This is likely the last course review I will be writing before I leave as well, as I will begin shifting to information more pertinent to the trip itself. Look for the itinerary to be updated either later this evening or Saturday morning.
Finally, don’t expect entries about courses or rounds during my trip to be this extensive, as I will most assuredly not have the time to get into this level of detail. Speaking to the length of this entry, it was largely the result of a poorly cobbled together blend of describing both the area and the course and round. As someone who has been vacationing in New Jersey my entire life, I felt that I had the responsibility to do more than simply say I golfed in southern New Jersey; I had to take a few extra turns to do my best to endear the region to you. Southern New Jersey really is a great place, and I would highly recommend visiting it to anyone.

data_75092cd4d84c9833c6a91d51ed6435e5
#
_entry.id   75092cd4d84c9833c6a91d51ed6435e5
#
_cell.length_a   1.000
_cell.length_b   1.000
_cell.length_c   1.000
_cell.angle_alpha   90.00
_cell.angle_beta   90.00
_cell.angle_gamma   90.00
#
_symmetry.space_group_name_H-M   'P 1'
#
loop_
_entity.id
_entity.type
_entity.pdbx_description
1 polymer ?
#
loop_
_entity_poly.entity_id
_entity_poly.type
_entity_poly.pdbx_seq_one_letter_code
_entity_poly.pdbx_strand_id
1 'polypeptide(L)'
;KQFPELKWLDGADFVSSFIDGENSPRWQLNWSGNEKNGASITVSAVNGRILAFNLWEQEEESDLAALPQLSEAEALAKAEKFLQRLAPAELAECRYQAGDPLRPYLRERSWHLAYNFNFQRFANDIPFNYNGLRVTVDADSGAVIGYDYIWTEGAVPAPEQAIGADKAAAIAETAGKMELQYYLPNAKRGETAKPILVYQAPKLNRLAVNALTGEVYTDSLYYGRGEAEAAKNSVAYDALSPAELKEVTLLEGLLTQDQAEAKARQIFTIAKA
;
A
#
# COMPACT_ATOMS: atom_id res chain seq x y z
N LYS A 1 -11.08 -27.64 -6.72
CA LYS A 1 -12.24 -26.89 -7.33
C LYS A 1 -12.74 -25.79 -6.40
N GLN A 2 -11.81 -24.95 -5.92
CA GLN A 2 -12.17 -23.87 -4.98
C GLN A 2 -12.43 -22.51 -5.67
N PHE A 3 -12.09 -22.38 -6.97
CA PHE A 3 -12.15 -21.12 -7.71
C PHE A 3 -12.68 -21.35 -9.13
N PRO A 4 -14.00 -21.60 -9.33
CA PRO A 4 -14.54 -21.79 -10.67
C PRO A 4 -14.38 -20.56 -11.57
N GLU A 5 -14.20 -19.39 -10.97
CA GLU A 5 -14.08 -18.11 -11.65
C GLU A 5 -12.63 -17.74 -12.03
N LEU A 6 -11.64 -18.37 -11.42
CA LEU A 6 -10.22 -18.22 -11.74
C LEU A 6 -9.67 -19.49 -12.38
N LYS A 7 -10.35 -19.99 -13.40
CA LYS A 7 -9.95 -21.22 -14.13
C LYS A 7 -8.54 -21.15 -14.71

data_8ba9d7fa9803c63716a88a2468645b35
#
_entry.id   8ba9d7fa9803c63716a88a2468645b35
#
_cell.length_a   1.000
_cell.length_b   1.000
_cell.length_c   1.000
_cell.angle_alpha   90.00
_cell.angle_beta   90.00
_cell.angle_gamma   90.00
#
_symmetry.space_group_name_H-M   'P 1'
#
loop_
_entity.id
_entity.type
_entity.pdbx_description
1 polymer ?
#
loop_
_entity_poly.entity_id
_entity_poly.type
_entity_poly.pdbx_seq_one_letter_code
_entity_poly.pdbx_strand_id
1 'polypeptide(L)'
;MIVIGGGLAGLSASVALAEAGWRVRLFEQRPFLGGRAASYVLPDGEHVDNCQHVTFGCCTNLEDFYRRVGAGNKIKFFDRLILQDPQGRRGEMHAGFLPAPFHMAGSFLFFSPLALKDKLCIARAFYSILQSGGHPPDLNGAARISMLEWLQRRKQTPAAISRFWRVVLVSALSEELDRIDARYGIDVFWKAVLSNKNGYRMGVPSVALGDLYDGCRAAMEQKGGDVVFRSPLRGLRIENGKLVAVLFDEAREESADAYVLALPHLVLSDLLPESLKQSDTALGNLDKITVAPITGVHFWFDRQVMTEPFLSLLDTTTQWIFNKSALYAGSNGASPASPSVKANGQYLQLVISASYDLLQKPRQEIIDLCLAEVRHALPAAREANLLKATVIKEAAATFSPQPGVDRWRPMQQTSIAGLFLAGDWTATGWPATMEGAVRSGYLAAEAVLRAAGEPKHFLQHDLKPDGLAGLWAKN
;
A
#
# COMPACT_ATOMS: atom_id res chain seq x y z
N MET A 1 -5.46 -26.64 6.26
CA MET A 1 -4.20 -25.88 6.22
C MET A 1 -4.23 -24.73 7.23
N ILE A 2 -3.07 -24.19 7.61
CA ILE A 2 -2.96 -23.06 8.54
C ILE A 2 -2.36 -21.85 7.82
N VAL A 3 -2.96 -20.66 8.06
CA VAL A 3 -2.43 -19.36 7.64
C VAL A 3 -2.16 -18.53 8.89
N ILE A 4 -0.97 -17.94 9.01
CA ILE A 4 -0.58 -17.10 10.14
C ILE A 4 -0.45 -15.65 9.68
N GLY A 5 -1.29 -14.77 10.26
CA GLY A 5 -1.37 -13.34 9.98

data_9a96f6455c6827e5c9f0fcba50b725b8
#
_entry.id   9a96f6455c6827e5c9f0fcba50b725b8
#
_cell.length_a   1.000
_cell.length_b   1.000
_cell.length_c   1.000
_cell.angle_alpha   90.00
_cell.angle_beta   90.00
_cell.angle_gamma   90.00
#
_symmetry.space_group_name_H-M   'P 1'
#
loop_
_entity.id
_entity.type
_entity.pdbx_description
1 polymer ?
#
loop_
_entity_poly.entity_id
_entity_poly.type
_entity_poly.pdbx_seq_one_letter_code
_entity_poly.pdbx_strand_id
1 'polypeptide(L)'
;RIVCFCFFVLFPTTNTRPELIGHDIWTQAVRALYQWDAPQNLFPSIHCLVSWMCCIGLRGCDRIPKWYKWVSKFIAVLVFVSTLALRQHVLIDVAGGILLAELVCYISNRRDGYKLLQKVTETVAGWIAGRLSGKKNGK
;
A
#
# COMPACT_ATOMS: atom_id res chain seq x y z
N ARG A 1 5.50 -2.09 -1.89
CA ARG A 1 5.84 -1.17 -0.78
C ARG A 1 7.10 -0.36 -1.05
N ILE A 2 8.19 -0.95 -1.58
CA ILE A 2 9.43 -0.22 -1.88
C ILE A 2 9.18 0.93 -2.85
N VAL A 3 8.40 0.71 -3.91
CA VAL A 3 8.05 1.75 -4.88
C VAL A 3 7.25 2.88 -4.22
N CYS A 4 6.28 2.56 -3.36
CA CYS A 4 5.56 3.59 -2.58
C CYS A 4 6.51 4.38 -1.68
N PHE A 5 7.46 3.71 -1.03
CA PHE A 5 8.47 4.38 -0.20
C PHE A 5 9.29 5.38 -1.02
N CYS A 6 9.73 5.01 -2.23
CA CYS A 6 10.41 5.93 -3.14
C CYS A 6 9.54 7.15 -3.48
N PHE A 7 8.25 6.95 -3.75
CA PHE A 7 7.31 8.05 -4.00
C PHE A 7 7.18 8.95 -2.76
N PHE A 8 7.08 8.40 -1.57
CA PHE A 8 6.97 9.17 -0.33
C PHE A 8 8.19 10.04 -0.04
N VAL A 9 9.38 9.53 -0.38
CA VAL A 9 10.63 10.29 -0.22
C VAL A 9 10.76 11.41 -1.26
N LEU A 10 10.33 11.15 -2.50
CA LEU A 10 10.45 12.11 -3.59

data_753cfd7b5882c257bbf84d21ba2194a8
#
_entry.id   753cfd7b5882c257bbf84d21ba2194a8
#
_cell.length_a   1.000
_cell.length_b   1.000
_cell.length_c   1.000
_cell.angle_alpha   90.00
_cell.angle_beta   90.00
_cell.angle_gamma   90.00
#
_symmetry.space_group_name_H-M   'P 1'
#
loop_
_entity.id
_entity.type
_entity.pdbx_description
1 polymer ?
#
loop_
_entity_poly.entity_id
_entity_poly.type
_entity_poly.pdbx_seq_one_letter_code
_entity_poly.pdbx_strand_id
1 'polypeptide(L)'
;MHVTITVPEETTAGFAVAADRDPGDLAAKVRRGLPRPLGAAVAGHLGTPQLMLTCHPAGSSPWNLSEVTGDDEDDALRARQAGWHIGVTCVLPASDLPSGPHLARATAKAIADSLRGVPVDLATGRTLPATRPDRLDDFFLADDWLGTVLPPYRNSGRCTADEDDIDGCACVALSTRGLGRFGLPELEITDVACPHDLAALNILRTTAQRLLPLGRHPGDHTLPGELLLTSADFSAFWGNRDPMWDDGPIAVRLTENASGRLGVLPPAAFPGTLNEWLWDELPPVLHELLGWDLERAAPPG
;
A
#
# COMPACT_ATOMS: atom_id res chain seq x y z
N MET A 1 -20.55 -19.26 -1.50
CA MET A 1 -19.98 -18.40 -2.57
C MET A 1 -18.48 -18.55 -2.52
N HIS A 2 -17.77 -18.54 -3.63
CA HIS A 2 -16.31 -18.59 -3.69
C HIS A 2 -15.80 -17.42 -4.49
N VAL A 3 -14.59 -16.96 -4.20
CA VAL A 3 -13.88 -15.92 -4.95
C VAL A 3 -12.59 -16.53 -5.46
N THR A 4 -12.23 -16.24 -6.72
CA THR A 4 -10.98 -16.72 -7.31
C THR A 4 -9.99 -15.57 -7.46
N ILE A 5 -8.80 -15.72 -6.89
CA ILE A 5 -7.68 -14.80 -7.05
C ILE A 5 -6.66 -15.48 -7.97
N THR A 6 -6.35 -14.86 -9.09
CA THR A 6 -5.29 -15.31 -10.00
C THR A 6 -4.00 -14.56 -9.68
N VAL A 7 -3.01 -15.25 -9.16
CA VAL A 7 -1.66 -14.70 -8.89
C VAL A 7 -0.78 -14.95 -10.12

While on the trip, I am going to do my best to keep entries about the courses and rounds to golf, while entries related to travel will be related to, well, travel; about the area, the drives and vistas I will surely encounter; about the people I meet and the experiences I will have. Of course, there will be some blurring of the lines.
As usual, please leave any feedback you may have, and please spread this blog far and wide.
Details on itinerary will be posted next, followed by details on the involvement of charities. Stay tuned.